14 May 2019

eBird Global Big Day - Spring

Week 18 - 04 May 2019; Pivot Fields, Jahra Farm and Sulaibikhat Bay

I was sadly the lone participant from Kuwait for the Spring Big Day and it took some effort, as I had only arrived back from SA at 3am this morning. So, only a quick shut-eye before I was up and headed to the Pivot Fields.

It was a little overcast and gloomy to start, but a Common Wood Pigeon sitting on the overhead line was a good start and surprising

Common Wood Pigeon (Columba palumbus)

I racked up the common resident species quite quickly, at a small pool a number of Common Sandpiper took to the sky

Common Sandpiper (Actitis hypoleucos)

Today the focus was more on recording birds, so not too many pics were taken. I had good diversity of passerine migrants, but fairly low abundance as most have already passed through Kuwait. A number of Red-backed Shrikes, which are typically late arrivals were present on the farm.

Red-backed Shrike (Lanius collurio)

I drove to the big shallow pan and was a little disappointed at the lack of waders that we previously encountered around the pool. There was another smaller pool on the opposite side of the road, but the grass had really shot up - I needed to stand on the running board of my SUV to get a view into the pan. My jaw dropped a little when I saw what was standing near the edge of the pool

Eurasian Bittern (Botaurus stellaris)

10-minutes later it was almost not visible - so that was certainly a lucky and exciting encounter and for sure was the bird of the day! In the same area, I also added White-tailed, Red-wattled and Spur-winged Lapwing; almost a full house, just missing Northern which is not possible in spring!

Eurasian Bittern (Botaurus stellaris)

Many Spotted Crake's were seen and heard calling in and around the reedbed

Spotted Crake (Porzana porzana) and Wood Sandpiper (Tringa glareola)

Great Reed Warblers amongst other Warblers were calling and foraging in the reeds

Great Reed Warbler (Acrocephalus arundinaceus)

As it was heating up and my eyes were getting more droopy, I headed to Jahra Farm for Parakeet and Bank Myna and managed to tick both

Bank Myna (Acridotheres ginginianus) along with Common Myna (Acridotheres tristis)

Along with a Eurasian Blackcap

Male Eurasian Blackcap (Sylvia atricapilla)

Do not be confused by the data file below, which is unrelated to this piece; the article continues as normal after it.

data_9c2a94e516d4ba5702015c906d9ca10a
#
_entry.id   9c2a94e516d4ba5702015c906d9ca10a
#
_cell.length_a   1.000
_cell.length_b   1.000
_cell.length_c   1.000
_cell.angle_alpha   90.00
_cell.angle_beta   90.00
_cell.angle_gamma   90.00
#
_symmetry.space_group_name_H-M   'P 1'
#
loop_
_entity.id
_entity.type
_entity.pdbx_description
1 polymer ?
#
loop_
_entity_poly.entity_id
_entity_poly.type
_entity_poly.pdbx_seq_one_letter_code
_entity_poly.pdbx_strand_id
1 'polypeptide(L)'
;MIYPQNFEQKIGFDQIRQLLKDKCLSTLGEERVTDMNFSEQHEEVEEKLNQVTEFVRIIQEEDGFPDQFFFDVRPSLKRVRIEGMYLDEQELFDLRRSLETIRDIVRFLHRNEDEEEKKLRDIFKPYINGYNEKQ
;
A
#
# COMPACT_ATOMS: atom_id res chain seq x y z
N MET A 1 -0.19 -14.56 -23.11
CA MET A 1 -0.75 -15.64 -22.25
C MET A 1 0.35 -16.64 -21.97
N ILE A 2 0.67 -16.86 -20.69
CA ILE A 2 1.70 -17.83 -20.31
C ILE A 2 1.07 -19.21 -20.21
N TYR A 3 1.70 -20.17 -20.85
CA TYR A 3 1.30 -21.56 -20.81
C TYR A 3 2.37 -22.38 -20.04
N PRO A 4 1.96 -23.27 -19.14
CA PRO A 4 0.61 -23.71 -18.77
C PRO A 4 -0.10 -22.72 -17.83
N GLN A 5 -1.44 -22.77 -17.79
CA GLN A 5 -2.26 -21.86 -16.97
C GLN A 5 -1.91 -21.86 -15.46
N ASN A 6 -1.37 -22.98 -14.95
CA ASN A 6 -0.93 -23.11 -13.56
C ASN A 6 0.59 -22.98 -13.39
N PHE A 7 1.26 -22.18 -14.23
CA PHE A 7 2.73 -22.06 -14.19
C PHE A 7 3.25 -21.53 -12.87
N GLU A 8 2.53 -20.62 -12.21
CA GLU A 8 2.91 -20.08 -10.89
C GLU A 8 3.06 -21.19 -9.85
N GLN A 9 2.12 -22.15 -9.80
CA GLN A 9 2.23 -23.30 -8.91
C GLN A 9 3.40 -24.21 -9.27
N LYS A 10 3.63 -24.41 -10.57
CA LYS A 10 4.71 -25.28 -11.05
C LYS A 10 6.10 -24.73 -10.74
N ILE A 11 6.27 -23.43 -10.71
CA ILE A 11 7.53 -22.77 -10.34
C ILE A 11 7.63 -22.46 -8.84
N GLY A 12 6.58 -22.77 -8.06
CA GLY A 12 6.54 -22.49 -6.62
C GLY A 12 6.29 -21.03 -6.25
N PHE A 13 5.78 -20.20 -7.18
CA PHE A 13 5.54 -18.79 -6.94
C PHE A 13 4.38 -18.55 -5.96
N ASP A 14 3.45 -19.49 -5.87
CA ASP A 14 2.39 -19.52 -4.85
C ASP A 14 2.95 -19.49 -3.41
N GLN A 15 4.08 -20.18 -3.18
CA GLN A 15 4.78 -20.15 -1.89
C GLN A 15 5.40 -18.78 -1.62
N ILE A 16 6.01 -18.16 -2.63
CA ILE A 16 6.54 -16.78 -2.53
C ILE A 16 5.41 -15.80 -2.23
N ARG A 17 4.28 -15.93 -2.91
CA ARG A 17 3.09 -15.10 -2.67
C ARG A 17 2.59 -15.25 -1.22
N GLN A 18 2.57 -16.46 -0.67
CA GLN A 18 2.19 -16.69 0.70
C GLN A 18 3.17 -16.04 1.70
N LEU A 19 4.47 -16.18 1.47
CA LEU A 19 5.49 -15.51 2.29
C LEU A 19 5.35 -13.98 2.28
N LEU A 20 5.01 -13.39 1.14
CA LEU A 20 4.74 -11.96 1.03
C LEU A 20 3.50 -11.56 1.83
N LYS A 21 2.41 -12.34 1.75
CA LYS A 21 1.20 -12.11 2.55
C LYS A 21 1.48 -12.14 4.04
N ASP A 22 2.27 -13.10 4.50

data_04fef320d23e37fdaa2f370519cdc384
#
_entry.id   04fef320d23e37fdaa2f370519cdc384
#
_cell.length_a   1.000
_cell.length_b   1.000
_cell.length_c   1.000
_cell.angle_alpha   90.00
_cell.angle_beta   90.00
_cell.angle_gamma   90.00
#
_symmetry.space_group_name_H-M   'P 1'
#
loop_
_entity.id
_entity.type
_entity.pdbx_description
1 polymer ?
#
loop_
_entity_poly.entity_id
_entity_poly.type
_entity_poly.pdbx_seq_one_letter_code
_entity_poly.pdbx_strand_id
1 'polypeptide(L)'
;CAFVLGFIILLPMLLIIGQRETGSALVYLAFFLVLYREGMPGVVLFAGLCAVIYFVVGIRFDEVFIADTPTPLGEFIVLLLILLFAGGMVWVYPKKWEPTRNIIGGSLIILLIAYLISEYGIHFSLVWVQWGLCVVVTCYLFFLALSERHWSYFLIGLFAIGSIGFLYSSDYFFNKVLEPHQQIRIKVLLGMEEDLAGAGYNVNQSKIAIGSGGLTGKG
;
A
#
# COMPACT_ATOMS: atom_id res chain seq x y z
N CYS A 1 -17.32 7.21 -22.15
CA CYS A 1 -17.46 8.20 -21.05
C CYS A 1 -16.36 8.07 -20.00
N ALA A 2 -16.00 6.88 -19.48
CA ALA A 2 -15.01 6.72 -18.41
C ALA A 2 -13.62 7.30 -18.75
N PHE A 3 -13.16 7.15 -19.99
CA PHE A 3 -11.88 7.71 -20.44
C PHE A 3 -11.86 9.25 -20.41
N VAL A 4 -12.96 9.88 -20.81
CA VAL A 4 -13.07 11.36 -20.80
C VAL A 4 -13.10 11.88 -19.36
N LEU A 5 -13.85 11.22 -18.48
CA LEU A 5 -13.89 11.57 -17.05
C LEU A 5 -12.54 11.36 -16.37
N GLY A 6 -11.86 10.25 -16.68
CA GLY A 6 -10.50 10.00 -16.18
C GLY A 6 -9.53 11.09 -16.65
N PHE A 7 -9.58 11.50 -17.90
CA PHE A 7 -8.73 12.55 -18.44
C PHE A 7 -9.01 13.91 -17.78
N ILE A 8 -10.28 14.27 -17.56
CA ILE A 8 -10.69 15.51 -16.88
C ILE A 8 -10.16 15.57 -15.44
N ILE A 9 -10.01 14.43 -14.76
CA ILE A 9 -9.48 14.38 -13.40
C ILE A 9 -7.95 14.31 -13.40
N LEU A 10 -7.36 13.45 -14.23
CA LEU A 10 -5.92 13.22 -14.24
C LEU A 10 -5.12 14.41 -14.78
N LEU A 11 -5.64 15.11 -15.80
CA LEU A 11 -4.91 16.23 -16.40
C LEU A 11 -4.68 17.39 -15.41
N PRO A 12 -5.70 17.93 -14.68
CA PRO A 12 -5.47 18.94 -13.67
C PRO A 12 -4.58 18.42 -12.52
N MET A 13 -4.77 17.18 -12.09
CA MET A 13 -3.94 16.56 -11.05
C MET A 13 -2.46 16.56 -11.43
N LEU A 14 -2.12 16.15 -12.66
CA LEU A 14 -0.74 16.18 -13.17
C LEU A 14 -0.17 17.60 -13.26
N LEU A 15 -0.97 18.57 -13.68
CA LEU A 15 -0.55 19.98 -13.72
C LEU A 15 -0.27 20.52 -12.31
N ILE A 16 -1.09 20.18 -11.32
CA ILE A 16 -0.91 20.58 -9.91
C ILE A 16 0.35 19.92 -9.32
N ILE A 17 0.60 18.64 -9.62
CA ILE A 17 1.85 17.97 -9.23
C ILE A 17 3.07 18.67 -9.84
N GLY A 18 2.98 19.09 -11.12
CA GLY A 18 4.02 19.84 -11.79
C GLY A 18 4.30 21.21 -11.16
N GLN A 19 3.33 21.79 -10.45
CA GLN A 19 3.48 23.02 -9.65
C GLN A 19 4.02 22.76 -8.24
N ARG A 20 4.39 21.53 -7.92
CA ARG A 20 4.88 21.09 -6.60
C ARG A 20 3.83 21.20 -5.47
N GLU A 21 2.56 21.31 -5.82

This Darter species provided a brief distraction

Darter species

Last stop was for the incoming tide at Sulaibikhat Bay, but I was 20-minutes too late as the tide was already in. But along with Ruddy Turnstone I managed to add another 6 or so species to the mornings list before calling it a day and heading back home for some much needed sleep. Overall I recorded 58 species, but with a few more observers Kuwait would have been closer to 100.

Ruddy Turnstone (Arenaria interpres)

13 May 2019

As ships go by

Week 15 - 12 April 2019; Ras Salmiya

We had favourable winds in the morning, so I opted for some sea-watching at Ras Salmiya in the late afternoon, before my family arrived for a 10-day visit in the early hours of tomorrow morning.

Sea-watching requires a level of patience or just sitting back, relaxing and soaking up whats around and in front of you. There can be quite extended periods when nothing is happening over the water, but that is included as part of the enjoyment.

Things were looking good when I first arrived as a pair of White-cheeked Terns were hunting in and around the entrance to the harbour. I noted big schools of small bait fish near the surface - ideal for any sea bird..

White-cheeked Tern (Sterna repressa)

Then it was a wait....oh look, there's a fly

Fly species

Suddenly two Greater Crested (Swift) Terns came in and hunted vigorously for around 15-minutes. You could actually see the fish scatter as the Terns came diving in

Swift Tern (Sterna bergii)


Fleeing fish

A container ship passed by

Container Ship

A couple of Continental Great Cormorants got in on the act

Continental Great Cormorant (Phalacrocorax sinensis)

A pair of Eurasian Collared Doves swooned on the fence near me

Eurasian Collared Dove (Streptopelia decaocto)

A small flock of five Lesser Crested Terns made an appearance and hammered the fish for awhile

Lesser Crested Tern (Sterna bengalensis)

A tanker passed by

Oil Tanker

A lone 1st year Socotra Cormorant sneaked up quietly below where I was sitting. It fed in the general area for quite some time and hardly exerted any effort. In fact it was catching fish by swimming with it's head and neck below the surface. No need to waste any energy diving

Socotra Cormorant (Phalacrocorax nigrogularis)

I was hoping to find some Skua's that had been seen earlier in the day flying up the coast by some visiting birders. Luckily they came back down the coast but were pretty far off shore. I suspect this may be a Pomarine, based on the heavy barrel chest 

Possible Pomarine Skua (Stercorarius pomarinus) very far out

After this excitement, it died down completely - so I called it a day and found a good spot to watch a marvelous sunset over Kuwait City before heading home to make sure everything was ready for the family

Kuwait City Sunset